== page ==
Upworthy and P&G Good Everyday wanted to help keep kindness going strong, so they partnered up to create the Lead with Love Fund. The fund awards do-gooders in communities around the country with grants to help them continue on with their unique missions. Hundreds of nominations came pouring in and five winners were selected based on three criteria: the impact of action, uniqueness, and "Upworthy-ness" of their story.

Here's a look at the five winners:

Edith Ornelas, co-creator of Mariposas Collective in Memphis, Tenn.

Edith Ornelas has a deep-rooted connection to the asylum-seeking immigrant families she brings food and supplies to families in Memphis, Tenn. She was born in Jalisco, Mexico, and immigrated to the United States when she was 7 years old with her parents and sister. Edith grew up in Chicago, then moved to Memphis in 2016, where she quickly realized how few community programs existed for immigrants. Two years later, she helped create Mariposas Collective, which initially aimed to help families who had just been released from detention centers and were seeking asylum. The collective started out small but has since grown to approximately 400 volunteers.

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If you've never seen a Maori haka performed, you're missing out.

The Maori are the indigenous peoples of New Zealand, and their language and customs are an integral part of the island nation. One of the most recognizable Maori traditions outside of New Zealand is the haka, a ceremonial dance or challenge usually performed in a group. The haka represents the pride, strength, and unity of a tribe and is characterized by foot-stamping, body slapping, tongue protrusions, and rhythmic chanting.

Haka is performed at weddings as a sign of reverence and respect for the bride and groom and are also frequently seen before sports competitions, such as rugby matches.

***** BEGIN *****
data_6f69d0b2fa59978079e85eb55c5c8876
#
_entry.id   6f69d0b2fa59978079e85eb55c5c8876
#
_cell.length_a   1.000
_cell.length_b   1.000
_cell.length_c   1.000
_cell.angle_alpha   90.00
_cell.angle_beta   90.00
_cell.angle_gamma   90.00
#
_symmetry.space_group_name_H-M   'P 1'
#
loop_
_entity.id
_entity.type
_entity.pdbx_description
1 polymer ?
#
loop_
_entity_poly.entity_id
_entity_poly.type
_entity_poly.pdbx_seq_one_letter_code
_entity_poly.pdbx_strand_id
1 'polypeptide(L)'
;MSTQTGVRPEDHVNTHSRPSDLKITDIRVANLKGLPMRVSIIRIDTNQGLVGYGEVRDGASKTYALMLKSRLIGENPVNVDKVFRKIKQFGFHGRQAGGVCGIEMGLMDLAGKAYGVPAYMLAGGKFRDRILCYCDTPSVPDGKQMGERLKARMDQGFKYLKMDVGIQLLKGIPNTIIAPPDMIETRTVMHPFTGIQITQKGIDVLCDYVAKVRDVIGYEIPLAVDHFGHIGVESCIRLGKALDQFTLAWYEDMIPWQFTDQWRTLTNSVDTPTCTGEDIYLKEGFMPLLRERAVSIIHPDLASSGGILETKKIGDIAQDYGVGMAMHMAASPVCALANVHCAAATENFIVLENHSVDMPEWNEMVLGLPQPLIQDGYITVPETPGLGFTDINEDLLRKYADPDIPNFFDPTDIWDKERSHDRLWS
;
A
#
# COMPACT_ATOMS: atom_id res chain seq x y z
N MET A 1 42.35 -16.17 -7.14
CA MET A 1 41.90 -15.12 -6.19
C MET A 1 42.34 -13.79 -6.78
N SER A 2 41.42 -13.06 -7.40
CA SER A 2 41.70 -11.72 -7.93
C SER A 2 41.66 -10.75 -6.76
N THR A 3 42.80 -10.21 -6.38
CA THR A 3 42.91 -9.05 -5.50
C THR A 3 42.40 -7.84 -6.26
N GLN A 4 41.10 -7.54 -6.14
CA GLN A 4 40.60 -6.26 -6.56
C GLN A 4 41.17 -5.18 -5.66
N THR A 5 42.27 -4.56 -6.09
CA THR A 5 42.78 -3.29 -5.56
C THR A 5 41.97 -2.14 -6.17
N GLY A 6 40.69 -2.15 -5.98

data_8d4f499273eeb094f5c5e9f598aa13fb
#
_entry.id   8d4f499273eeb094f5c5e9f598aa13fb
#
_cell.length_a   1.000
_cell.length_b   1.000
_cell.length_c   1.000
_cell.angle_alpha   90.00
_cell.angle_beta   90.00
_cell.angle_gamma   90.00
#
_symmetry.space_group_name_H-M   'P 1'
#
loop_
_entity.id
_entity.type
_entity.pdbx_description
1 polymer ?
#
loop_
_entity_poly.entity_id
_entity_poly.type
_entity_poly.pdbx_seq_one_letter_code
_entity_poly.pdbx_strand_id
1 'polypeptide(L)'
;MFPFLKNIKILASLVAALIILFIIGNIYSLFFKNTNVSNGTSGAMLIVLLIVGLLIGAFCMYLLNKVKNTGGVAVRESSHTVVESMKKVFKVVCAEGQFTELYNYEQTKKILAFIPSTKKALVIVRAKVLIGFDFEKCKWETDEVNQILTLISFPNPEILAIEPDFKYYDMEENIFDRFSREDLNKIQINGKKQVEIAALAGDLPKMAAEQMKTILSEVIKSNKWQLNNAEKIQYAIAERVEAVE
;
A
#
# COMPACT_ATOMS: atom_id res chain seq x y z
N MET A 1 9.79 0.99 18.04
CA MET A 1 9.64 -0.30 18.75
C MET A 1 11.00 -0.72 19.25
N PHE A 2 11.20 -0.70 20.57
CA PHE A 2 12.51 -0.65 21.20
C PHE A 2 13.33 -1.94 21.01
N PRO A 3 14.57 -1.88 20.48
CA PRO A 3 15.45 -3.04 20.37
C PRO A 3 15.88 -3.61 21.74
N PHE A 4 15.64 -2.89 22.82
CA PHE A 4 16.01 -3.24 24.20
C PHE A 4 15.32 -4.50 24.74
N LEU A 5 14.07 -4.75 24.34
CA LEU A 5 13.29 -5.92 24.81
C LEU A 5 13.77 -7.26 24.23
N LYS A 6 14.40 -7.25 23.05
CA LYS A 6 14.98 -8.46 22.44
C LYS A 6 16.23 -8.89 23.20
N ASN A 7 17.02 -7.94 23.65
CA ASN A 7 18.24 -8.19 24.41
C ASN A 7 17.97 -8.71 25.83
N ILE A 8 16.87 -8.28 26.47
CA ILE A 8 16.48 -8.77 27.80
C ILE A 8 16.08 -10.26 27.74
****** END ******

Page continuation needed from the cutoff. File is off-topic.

Here's an example of a rugby haka:

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True

If the past year has taught us nothing else, it's that sending love out into the world through selfless acts of kindness can have a positive ripple effect on people and communities. People all over the United States seemed to have gotten the message — 71% of those surveyed by the World Giving Index helped a stranger in need in 2020. A nonprofit survey found 90% helped others by running errands, calling, texting and sending care packages. Many people needed a boost last year in one way or another and obliging good neighbors heeded the call over and over again — and continue to make a positive impact through their actions in this new year.

Upworthy and P&G Good Everyday wanted to help keep kindness going strong, so they partnered up to create the Lead with Love Fund. The fund awards do-gooders in communities around the country with grants to help them continue on with their unique missions. Hundreds of nominations came pouring in and five winners were selected based on three criteria: the impact of action, uniqueness, and "Upworthy-ness" of their story.

Here's a look at the five winners:

Edith Ornelas, co-creator of Mariposas Collective in Memphis, Tenn.

Edith Ornelas has a deep-rooted connection to the asylum-seeking immigrant families she brings food and supplies to families in Memphis, Tenn. She was born in Jalisco, Mexico, and immigrated to the United States when she was 7 years old with her parents and sister. Edith grew up in Chicago, then moved to Memphis in 2016, where she quickly realized how few community programs existed for immigrants. Two years later, she helped create Mariposas Collective, which initially aimed to help families who had just been released from detention centers and were seeking asylum. The collective started out small but has since grown to approximately 400 volunteers.

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via WFTV

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A closer look revealed a bruise on his temple.

So Carvalho walked away from the table and wrote a note that said, "Do you need help?" and showed it to the boy from an angle where his parents couldn't see.

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via Good Morning America

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So it's no surprise that Kelly Klein, 54, who's taught at Falcon Heights Elementary in Falcon Heights, Minnesota, for the past 32 years still teaches her kindergarten class even as she is being treated for stage-3 ovarian cancer.

Her class is learning remotely due to the COIVD-19 pandemic, so she is able to continue doing what she loves from her computer at M Health Fairview Lakes Medical Center in Wyoming, Minnesota, even while undergoing chemotherapy.